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Cycling star Lance Armstrong (USA) walked away with the victory at today’s SuperFrog Triathlon on Coronado Island in Southern California.
Armstrong exited the 1.2-mile swim a couple of minutes back of the leaders, which included former world duathlon champion Leon Griffin of Australia, and worked his way up on the bike. He posted the fastest 56-mile bike split of the day in 2:02:48 to establish a new bike course record, but chose to ride 10 meters behind Griffin for the majority of the bike and came into T2 right on Griffin’s heels. “The last few months have been a little complicated for me, so my training has been off and on,” Armstrong says. “The thing I’ve done the most is just long, long runs…3, 4, 5 hour trail runs. I looked at my power meter and halfway through I was at a 331 average and figured I don’t want to go any harder anyways so I’ll stay here and roll the dice on the run.”
He started the run a few seconds behind the Australian and quickly took over the lead after the first mile on the tough 13.1-mile run course, which starts and ends with two miles of deep, soft sand. “I was about 15 seconds behind Lance on the sand and I thought when we got back to the hard stuff I could catch him back, but he put more time on me,” Griffin says.
“I heard that he was the world duathlon champion so I figured he’d run strong,” Armstrong says. “But to be honest I didn’t come out here to win, I just came out here to participate. I got away from him on the run and thought, ‘Okay I’ll keep it here and see what happens.’”
The run course was slightly different than in years’ past, and many age groupers noted its increased difficulty upon crossing the finish line. After the race, Armstrong said, “Whoever invented that [run course] needs to be checked out.”
Armstrong was first across the line with a new course record. Griffin finished second just over two minutes later, also sneaking under the course record formerly held by Chris McDonald. Olympian Tyler Butterfield of Bermuda came off the bike in third and although he began closing in on Griffin during the run, he ran out of real estate and settled for third. Local pro Beth Walsh took the women’s title.
Griffin finished fourth at yesterday’s inaugural F1 Triathlon and started the year strong with a couple runner-up spots and a fourth among a top field at both Ironman 70.3 California and Ironman Australia. But, he says, training in the “endurance athlete heaven” of Boulder in his first year back after a brief hiatus from the sport may have had an adverse affect on his training—he recently had a few disappointing results at Ironman World Championship 70.3 (18th) and Ironman 70.3 Cozumel (DNF).
“I feel like I’m in a bit of a hole from overtraining,” Griffin says. “I went on a couple of big training rides a couple weeks ago with guys doing Kona, which I don’t think was a good idea.” He also said he could feel the affects of racing F1 yesterday.
Griffin was offered a roll down spot to race Kona just a couple weeks ago, but opted not to take in on such short notice and will instead head back to his native Australia for the Ironman 70.3 Port Macquarie.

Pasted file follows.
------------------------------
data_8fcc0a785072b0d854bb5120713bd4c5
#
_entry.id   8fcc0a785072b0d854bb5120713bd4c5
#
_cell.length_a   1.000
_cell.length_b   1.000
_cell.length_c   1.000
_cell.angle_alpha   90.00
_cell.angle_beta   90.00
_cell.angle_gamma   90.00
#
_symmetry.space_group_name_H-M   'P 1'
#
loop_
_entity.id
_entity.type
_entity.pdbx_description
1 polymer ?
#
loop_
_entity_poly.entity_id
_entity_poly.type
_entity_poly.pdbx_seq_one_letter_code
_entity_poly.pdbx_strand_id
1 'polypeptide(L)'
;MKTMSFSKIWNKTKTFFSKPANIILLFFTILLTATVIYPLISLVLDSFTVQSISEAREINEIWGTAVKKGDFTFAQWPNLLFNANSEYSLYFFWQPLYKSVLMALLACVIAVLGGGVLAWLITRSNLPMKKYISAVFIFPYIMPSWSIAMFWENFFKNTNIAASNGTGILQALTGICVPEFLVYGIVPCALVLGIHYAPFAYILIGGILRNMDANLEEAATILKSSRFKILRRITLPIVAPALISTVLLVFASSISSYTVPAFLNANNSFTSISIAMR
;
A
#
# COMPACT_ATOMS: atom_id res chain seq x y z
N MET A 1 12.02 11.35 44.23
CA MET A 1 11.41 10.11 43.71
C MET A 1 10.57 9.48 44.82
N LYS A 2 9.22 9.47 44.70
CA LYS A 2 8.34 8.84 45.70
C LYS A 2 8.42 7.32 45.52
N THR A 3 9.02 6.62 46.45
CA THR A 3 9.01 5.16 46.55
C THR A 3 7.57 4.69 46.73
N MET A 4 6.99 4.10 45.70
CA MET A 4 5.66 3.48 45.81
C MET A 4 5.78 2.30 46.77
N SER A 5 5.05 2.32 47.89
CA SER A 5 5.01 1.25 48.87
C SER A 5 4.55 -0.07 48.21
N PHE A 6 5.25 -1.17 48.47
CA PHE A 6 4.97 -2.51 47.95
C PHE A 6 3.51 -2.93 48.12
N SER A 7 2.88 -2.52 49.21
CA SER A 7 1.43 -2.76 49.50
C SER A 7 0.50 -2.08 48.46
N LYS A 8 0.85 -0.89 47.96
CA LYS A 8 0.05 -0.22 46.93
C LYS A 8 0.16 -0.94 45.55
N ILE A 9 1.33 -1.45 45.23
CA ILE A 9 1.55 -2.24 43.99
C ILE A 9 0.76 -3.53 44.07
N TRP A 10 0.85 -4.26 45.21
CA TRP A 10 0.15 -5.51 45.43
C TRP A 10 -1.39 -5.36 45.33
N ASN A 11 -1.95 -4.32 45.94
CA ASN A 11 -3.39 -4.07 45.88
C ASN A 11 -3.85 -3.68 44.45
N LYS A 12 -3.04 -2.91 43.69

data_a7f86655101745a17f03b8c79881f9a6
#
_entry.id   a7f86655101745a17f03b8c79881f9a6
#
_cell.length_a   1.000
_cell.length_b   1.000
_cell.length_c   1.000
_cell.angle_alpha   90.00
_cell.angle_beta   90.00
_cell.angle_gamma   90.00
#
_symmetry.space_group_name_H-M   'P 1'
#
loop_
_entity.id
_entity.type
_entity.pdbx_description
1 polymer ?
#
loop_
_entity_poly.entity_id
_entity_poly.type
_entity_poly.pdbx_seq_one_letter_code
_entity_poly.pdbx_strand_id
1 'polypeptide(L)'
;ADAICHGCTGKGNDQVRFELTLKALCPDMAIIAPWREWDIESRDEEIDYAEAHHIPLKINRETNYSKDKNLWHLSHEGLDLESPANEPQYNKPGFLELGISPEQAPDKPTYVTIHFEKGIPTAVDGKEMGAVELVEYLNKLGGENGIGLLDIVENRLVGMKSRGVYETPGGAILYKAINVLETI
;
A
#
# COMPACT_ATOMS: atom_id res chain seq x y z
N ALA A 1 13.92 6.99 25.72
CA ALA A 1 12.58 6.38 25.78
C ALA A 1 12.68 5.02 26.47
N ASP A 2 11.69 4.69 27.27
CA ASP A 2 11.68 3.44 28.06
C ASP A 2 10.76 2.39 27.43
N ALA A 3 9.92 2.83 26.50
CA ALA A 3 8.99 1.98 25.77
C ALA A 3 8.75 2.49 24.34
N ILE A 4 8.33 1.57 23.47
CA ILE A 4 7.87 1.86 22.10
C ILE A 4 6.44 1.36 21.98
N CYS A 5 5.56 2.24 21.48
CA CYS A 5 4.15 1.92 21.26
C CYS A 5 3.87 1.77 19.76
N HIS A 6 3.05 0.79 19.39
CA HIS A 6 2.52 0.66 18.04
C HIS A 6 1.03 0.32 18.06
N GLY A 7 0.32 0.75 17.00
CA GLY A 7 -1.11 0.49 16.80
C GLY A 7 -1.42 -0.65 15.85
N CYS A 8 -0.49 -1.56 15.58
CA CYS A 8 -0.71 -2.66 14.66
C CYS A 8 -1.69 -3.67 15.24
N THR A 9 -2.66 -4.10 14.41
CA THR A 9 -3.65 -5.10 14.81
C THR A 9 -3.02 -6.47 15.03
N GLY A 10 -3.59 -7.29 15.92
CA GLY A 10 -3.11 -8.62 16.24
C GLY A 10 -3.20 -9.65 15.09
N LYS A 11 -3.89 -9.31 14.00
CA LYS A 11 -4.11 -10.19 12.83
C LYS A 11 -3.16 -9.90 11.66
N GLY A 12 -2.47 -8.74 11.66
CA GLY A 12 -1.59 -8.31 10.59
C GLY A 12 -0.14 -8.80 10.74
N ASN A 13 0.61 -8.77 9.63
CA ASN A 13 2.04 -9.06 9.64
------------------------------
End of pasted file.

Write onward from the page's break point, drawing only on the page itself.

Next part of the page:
After focusing on short-course training heading into the Olympics, Butterfield did his first half-iron distance race of the year at today’s SuperFrog. He admits his training hasn’t been up to par since taking a break after London to visit family in Bermuda for a few weeks. “If you haven’t done the work, you’re going to get found out,” Butterfield says. “It’s good that the sport is progressing and you can’t get away with that anymore. Back in the day you could not train that well and still jump in and do well, whereas now the sport’s getting bigger and bigger.”
He treated SuperFrog as a training race for November’s Ironman Arizona. His plan is to qualify for Kona early—after Arizona he’ll take on Ironman Melbourne in March—with a goal of finishing top-10 there in 2013. “I’m definitely not young, but I’m not old,” he says. “I still want to chase the big races.”
Throughout the day, Armstrong was followed by the usual hoard of fans hoping to catch a glimpse of the celebrity athlete, who donned just a Speedo for the entire race (Griffin noted that spectators were yelling, “You’re getting beat by a guy in a banana hammock!”).
At the swim exit, the entourage chased him from the water to T1 to snap photos of his transition. Spectators were constantly asking one another, “Has he gone by already?” “Where’s Lance?” “Did you see him?” He was unsurprisingly bombarded with microphones and cameras upon finishing, and when Griffin ran in to finish, the attention was still on him. Armstrong spoke to race announcer Barry Siff about why he did the race.
“This is a special race that was started a long time ago by people who probably thought they were doing something really crazy and it wouldn’t take off and never be duplicated, and now people are doing it all over the world and in droves,” Armstrong says. “And the second reason: for our servicemen and women. The SEALs are at the top of that chain but everyone below them is just as committed and just as passionate–they’re special to me and special to a lot of people. The least I can do is come out and suffer for three hours and forty-nine minutes.”
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